The Porsche Carrera GTS Type 904 was introduced

Tuesday 26th November 1963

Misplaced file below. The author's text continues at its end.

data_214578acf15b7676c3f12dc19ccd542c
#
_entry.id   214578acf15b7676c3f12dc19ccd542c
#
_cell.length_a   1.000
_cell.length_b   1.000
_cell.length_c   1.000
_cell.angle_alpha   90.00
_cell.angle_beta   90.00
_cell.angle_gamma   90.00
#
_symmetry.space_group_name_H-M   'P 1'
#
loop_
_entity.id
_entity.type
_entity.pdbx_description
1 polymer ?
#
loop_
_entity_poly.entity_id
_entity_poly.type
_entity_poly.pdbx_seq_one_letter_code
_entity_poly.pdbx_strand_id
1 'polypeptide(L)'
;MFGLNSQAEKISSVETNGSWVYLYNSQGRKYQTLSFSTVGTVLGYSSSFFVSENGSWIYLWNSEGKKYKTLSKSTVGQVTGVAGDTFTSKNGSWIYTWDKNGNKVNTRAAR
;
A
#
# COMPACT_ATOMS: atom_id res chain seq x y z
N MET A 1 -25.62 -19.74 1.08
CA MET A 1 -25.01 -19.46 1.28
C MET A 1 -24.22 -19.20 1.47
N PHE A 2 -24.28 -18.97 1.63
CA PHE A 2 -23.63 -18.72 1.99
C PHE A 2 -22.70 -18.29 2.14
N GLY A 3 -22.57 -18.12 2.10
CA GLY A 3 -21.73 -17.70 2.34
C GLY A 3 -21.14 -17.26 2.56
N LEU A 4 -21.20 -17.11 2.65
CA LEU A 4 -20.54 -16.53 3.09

The Porsche Carrera GTS Type 904 was introduced. The Type 904, born from Porsche’s disappointing foray into Formula One in the early 1960s, was created to bring the company back to its racing sports car roots. In 1962, the immensely talented Ferdinand A. “Butzi” Porsche, the grandson of the company’s founder, was tasked with designing a new two-seat competition coupe that could also be driven on the street; this car was to utilize the mid-engine chassis configuration that had proven so successful with the racing department’s lightweight spyders. A run of 100 cars was approved to homologate the design for the FIA’s Group 3 GT category. In short order, Butzi had laid out a boxed steel ladder tubing frame on a 90.5-inch wheelbase, which would be clothed in a sleek and very light body shell of fiberglass. This design is still widely considered one of the company’s most beautiful designs. The body material was Porsche’s first venture into plastic composites. The panels, produced by Heinkel, were glued and bonded to the steel frame, creating a semi-monocoque structure. The seats were solidly mounted, but the car offered an adjustable steering column and pedals. Porsche had hoped to have its new six-cylinder Type 901 engine ready for the new mid-engined coupe to run at Le Mans, but it was not convinced that the new engine could go the distance. Thus, most 904s were fitted with the Type 547 (1.6 litre) and the Type 587/3 (2.0 litre) DOHC Carrera four-cylinder motors, and it was only towards the end of production that the 2.0-litre 901 flat six was used. The beautifully balanced 904 GTS, which was introduced in early 1964, would enjoy a brilliant inaugural season, scoring victories at Sebring, the Targa Florio, Spa, the Nürburgring 1000 KM, the 24 Hours of Le Mans (a 1-4 class sweep), the 12 Hours of Reims, the Coppa Inter-Europa, the Tour de France, the Bridgehampton 500 KM, and the 1000 KM of Paris. In U.S. amateur racing, the 904 was considered potent enough to be classed with the much more powerful big block Corvettes and Cobras, and it still acquitted itself admirably. Over a two-year period, Porsche produced just over 100 of these exquisite little coupes, but time and technology would not wait, and Porsche’s new space-framed 906 was deemed a superior vehicle. GTS production ended before a second 100-car run could commence.

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